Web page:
On Not Saving Any Money in Korea

Korean-style Caprese Salad. made with tomatoes, mozzarella, and sesame leaves. I miss eating fresh, good food every day instead of a couple times per week.

WARNING: This post is mathematically-inaccurate, slightly boring, and generally detrimental to your TEFL soul and mine. Do yourself a favour and read this new shiny post instead (from 2013!)

From the website of my recruiter, the agency that facilitated my move to Korea:

“We know some single people who live on about $300 USD a month and others who push it easily over $1000 USD per month.  It depends on how thrifty you are and how often you go out.  $600 USD is pretty reasonable for a single person. This allows for dinners, drinks, nights out, movies, small weekend trips, etc… “

With my salary and the adjustment for the exchange rate, that should have meant about $1000 in savings for each month. Ha. Ha.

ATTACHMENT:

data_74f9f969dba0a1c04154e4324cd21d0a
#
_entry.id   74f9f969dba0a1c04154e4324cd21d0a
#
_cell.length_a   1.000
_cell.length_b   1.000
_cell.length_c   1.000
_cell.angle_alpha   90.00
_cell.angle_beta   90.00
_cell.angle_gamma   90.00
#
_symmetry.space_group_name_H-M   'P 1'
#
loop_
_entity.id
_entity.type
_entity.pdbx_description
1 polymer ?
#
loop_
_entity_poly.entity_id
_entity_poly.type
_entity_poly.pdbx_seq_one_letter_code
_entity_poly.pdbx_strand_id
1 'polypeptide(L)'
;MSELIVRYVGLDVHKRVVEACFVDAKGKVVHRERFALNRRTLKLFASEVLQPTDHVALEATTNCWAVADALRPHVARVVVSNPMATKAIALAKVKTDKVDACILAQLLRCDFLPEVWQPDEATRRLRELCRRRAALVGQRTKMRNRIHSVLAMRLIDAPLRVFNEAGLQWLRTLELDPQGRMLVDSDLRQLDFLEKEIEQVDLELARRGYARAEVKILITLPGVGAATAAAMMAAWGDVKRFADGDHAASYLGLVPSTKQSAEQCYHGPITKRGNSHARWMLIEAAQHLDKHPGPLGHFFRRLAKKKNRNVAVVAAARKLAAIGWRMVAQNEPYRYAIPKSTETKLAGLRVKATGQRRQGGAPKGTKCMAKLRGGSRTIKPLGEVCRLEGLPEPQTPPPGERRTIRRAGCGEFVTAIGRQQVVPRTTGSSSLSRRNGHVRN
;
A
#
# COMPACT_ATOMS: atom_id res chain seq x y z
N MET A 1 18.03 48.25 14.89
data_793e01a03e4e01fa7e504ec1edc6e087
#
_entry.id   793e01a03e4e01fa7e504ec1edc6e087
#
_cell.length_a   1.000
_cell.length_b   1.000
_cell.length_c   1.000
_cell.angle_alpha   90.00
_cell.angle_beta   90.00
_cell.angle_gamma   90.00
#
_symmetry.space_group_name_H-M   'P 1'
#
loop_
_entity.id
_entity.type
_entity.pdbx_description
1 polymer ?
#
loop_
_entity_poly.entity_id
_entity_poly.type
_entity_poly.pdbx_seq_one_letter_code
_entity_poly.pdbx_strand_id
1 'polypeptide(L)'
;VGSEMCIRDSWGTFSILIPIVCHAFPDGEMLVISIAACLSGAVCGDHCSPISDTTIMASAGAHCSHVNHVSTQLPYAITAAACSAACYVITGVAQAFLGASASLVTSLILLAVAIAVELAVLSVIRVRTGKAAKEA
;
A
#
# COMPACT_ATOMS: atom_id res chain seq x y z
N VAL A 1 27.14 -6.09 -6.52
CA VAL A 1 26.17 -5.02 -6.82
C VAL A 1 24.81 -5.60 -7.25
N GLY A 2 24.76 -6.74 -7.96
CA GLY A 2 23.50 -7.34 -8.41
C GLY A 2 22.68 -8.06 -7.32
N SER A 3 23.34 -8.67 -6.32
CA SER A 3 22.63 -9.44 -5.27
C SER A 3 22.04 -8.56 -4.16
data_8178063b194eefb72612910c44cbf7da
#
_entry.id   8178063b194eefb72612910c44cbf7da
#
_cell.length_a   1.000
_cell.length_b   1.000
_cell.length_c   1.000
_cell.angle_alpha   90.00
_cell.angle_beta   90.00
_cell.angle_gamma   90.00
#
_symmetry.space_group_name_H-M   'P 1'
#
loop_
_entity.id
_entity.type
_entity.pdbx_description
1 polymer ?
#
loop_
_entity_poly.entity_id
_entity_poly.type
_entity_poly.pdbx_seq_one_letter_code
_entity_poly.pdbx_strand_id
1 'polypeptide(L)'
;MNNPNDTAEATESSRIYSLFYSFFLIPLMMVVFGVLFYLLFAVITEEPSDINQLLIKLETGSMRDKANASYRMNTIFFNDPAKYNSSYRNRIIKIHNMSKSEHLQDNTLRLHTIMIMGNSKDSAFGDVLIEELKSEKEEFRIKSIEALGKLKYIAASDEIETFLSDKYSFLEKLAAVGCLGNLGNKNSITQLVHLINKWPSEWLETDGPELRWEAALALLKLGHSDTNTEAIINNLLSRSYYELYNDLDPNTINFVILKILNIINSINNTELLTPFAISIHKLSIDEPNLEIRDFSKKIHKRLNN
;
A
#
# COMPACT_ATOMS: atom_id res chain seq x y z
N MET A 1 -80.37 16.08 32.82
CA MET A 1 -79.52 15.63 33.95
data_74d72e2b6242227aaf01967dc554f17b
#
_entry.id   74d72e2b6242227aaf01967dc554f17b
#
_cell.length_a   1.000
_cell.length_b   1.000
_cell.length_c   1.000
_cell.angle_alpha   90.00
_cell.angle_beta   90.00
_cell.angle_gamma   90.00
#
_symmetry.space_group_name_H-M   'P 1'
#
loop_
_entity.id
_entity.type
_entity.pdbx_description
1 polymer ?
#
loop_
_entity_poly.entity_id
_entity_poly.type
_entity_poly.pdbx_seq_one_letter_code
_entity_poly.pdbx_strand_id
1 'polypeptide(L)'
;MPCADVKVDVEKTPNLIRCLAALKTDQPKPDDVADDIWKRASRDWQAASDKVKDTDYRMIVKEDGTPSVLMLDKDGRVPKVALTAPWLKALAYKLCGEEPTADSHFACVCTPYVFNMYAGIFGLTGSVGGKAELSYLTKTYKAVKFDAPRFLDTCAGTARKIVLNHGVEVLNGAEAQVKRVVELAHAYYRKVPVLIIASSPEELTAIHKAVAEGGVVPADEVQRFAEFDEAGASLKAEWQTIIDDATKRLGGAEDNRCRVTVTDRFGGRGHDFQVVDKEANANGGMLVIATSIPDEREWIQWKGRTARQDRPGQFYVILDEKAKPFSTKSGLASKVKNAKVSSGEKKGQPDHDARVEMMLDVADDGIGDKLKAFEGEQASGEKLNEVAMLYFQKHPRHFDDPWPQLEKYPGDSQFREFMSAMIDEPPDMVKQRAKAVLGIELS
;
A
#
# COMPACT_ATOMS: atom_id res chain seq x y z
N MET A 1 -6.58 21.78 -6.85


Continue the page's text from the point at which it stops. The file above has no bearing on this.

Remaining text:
I have managed to save a grand total of $828.27 in five months in Korea. My salary is higher than any I’ve had before, I have benefits like health insurance that I’ve never independently obtained before, and I don’t even pay rent! I am living on my own and out of my parents’ basement, which is a lot better than I was able to do back in Colorado. I only have to work five days a week instead of seven. This month, I managed to finally pay off my credit card expenses for the visa process and my taxes.

Considering the dire straits many in my generation find themselves in, these should be financial achievements.

And yet my goals for Korea in terms of money are on the rocks, as the cost of living appears to be almost twice what my recruiter assumes it will be. Add to that the shitty turn the exchange rate has taken in the time I’ve been here, and instead of sending home 800 USD per month, I sent $674 this month. And even with a budget of 800.000 KRW per month, or 200.000 per week, I’ve found it hard to save anything. This month and last, I’ve decided to go a little hungry and skip eating lunch for at least the week leading up to payday rather than spend my savings.